The Plastic Brain


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Rewriting the didactic contract

More brilliant advice on changing the culture of the Mathematics classroom from Dan Meyer.

They may even resist you. They signed their “didactic contract” years and years ago. They signed it. Their math teachers signed it. The agreement says that the teacher comes into class, tells them what they’re going to learn, and shows them three examples of it. In return, the students take what their teacher showed them and reproduce it twenty times before leaving class. Then they go home with an assignment to reproduce it twenty more times.

Then here you come, Ms. I-Just-Got-Back-From-A-Workshop, and you want to change the agreement? Yeah, you’ll hear from their attorney.

I love this concept of a “didactic contract”. We need be aware of what has been metaphorically signed, especially if we are attempting to rewrite.

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Teachers Visual Guide to Backchanneling in The Classroom [reblog]

Backchanneling is an important skill in the 21st century education. By definition, backchanneling is interacting with the primary activity through participating in a secondary activity. For instance, you might be watching a documentary and in the same time sharing information nuggets about it with your friends on Twitter, or, you might be exchanging short messages with colleagues attending the same lecture…etc.”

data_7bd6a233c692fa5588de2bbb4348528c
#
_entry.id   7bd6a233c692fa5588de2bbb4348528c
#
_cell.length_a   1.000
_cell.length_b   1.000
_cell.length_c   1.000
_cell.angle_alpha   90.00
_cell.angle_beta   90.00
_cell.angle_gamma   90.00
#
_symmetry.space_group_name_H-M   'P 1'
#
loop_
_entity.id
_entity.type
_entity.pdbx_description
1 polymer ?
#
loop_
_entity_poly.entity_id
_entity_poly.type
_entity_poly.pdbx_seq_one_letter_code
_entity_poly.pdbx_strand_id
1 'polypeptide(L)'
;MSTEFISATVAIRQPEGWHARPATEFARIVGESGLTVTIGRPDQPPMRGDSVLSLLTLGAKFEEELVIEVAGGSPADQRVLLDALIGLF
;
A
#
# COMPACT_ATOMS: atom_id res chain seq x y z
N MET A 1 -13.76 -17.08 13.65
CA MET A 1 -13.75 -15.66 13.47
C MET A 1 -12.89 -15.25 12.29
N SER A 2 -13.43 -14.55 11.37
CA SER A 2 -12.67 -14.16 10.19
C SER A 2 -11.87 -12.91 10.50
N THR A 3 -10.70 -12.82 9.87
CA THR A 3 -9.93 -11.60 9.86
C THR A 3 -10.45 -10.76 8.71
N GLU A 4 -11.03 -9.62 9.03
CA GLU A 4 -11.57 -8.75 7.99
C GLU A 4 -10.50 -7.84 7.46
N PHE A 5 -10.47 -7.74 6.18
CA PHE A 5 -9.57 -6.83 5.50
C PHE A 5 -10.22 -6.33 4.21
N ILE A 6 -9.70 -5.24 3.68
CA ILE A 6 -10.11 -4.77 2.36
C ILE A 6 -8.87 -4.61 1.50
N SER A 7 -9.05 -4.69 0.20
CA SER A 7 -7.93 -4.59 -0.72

Source:

Teachers Visual Guide to Backchanneling in The Classroom ~ Educational Technology and Mobile Learning.


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“Practical work to develop students’ scientific knowledge is likely to be most effective when:

the learning objectives are clear, and relatively few in number for any given task;
the task design highlights the main objectives and keeps ‘noise’ to the minimum;
a strategy is used to stimulate the students’ thinking beforehand, so that the practical task is answering a question the student is already thinking about.”

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